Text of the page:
Near the novel's conclusion, Svidrigailov utters his cryptic last words to a bystander, right before he blows his own brains out with a pistol: "If they start asking you, tell them he went to America." In today's America, Svidrigailov's descendants are plentiful. Usually, they're young, and have read few books, and therefore possess little of Svidrigailov's terrifying intellect and imagination. They possess just enough to know they're disconsolate, and seething with rage, and they desperately need to vent that rage—not by committing murder, like Raskolnikov, or suicide, like Svidrigailov, but rather a combination of the two. Unlike their literary precursor, today's dimestore Raskolnikovs have no desire to conceal their crimes. For these young nihilists are even more firmly convinced than Svidrigailov was that the life after death is real, and it's "covered in soot, with spiders in all the corners," and that's just the way of the world; that's just the way they'd do it anyway, if they had their way. Again, let's look at the Salon article:

    [Lead investigator Kate] Battan actually believes fame was the single biggest reason Harris and Klebold ultimately went through with the plan... Other key investigators back that assessment. The texts were littered with comments about their expected glory, Battan said. "They certainly wanted the media to write stories about them every day. And they wanted cult followings. They're going to become superstars by getting rid of bad people. And you know, it worked. They're famous."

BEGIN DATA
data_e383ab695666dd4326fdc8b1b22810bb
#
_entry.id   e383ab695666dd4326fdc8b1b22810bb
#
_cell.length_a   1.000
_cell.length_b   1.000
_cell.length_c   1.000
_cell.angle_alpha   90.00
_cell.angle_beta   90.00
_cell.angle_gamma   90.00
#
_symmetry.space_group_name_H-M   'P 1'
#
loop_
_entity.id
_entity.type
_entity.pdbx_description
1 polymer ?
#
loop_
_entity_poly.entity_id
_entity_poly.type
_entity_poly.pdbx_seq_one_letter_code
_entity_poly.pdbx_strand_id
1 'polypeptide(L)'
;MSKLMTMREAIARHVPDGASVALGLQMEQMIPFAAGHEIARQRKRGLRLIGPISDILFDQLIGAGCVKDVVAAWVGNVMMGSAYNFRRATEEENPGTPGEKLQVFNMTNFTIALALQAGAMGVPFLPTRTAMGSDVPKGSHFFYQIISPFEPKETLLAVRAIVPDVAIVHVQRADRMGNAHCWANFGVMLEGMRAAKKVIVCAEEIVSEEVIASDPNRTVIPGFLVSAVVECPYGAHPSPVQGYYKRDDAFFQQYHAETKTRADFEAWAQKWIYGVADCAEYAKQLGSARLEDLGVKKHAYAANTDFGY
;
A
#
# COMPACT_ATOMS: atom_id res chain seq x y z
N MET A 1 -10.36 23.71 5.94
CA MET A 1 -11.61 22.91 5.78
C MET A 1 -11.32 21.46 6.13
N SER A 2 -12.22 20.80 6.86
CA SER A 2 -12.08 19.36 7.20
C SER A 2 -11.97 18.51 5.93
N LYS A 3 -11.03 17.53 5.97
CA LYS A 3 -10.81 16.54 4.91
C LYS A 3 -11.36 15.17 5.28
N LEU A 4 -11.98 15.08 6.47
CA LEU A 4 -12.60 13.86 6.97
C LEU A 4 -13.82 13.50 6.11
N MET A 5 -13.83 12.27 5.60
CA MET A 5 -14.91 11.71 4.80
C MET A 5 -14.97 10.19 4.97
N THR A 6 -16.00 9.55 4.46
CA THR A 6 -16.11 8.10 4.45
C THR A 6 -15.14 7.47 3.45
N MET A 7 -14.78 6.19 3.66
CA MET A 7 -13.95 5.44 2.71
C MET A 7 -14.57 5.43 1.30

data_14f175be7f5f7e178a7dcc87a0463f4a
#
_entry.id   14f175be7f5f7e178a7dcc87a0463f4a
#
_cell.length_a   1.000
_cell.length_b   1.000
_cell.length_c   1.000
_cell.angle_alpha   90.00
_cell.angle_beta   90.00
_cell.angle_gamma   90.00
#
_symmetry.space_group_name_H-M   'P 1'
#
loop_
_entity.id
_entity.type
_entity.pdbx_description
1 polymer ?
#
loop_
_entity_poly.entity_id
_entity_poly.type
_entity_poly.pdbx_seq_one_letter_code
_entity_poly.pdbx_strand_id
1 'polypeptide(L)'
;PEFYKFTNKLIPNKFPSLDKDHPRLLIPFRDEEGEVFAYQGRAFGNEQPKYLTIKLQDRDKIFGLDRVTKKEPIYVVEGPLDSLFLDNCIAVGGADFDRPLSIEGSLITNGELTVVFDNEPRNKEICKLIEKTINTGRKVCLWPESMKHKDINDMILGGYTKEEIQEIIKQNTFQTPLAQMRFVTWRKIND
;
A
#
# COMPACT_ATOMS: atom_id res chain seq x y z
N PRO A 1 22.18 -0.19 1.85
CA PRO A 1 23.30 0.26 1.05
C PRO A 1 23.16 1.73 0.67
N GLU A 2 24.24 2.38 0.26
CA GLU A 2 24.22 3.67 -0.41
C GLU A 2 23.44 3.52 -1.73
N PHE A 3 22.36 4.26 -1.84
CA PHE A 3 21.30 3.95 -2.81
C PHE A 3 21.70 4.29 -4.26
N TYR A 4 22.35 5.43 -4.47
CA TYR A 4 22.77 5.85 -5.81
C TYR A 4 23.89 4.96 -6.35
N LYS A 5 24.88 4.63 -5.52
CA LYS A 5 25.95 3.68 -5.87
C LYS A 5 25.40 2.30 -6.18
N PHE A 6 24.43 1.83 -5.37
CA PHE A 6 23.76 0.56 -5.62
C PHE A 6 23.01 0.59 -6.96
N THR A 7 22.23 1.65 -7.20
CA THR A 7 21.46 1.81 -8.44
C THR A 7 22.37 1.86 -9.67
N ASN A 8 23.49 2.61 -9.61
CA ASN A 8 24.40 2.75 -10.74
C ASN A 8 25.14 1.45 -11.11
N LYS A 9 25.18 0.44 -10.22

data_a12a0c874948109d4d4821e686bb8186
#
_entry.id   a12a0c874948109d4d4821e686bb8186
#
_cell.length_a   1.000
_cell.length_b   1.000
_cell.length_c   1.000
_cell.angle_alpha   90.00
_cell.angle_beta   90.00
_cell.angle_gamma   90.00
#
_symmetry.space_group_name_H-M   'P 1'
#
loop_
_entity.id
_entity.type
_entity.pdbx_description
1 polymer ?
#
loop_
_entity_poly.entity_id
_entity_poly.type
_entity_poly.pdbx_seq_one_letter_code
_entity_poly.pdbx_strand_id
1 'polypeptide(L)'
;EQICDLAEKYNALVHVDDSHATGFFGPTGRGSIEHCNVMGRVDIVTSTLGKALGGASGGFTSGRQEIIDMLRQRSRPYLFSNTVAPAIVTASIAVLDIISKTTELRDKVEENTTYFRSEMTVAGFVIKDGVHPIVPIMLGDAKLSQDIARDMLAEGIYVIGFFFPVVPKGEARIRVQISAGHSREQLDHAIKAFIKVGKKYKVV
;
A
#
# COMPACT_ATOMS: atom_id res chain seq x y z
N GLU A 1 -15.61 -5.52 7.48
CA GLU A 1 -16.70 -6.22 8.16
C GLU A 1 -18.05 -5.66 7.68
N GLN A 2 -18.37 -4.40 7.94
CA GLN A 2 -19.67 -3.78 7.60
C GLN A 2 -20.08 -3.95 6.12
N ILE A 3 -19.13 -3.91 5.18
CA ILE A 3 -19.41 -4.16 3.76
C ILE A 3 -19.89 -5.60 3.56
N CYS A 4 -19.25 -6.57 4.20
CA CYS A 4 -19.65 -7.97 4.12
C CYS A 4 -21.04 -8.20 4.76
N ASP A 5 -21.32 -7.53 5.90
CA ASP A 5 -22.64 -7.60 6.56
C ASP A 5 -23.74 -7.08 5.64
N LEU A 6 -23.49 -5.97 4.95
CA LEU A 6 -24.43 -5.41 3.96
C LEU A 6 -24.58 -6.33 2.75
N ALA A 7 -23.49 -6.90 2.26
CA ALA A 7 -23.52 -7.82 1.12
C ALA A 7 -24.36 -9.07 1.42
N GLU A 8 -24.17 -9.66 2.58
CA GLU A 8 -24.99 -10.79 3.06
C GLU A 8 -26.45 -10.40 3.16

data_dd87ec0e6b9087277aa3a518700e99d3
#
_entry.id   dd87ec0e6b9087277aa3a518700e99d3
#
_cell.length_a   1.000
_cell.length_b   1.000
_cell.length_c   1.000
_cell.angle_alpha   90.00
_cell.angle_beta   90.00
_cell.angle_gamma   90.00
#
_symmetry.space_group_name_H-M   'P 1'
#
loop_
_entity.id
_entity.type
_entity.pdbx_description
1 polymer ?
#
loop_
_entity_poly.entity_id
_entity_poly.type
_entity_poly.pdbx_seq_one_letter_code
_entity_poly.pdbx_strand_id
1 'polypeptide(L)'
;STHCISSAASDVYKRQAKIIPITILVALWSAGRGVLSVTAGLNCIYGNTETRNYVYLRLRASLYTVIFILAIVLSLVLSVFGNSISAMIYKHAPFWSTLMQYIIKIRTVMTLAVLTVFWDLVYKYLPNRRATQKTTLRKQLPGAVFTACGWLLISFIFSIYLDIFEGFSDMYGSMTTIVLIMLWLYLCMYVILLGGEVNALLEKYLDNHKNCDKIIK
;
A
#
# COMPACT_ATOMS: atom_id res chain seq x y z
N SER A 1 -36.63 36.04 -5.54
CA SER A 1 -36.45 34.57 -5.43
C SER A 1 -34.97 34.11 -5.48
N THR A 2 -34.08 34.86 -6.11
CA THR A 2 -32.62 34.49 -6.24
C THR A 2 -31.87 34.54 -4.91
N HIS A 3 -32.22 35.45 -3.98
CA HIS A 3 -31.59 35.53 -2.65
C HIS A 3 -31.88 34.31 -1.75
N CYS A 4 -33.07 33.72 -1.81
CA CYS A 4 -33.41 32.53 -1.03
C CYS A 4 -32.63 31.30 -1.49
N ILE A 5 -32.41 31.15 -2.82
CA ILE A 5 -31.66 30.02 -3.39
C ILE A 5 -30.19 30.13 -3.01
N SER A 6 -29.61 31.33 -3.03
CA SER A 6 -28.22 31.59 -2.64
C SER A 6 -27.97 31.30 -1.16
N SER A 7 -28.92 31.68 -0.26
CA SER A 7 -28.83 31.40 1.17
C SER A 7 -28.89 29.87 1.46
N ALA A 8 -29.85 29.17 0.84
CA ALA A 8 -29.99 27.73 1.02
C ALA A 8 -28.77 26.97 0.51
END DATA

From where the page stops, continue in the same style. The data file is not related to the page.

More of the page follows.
Battan's right, of course. The plan did work, the killers did manage to transfer their suffering to the community at large, the world has remembered their names but not their victims' names, the reverberations from Littleton have been felt in Washington and Los Angeles and anywhere a copycat crime has been committed. Almost everything the killers hoped would happen has indeed come to pass. It's at moments like this that we can see just how chillingly accurate David Hume's definition of reason is: " 'Tis not contrary to reason to prefer the destruction of the world to the scratching of my finger." Reason and madness are not necessarily contraries; as Shakespeare demonstrated, it's perfectly possible to have "matter and impertinency mix'd... Reason in madness." [emphasis mine]

        Thanks to the mass media, Klebold and Harris are far more famous and influential than they could ever have been had they not picked up a gun. The Columbine killers have gone from a death-in-life state, the generic hell of middle-class modernity, which constituted the only version of mortality they knew; to a life after death state, or what we call immortality. Okay, so it's immortality of the Andy Warhol "fifteen minutes" variety. That's the only kind worth striving for; what other kind is there nowadays?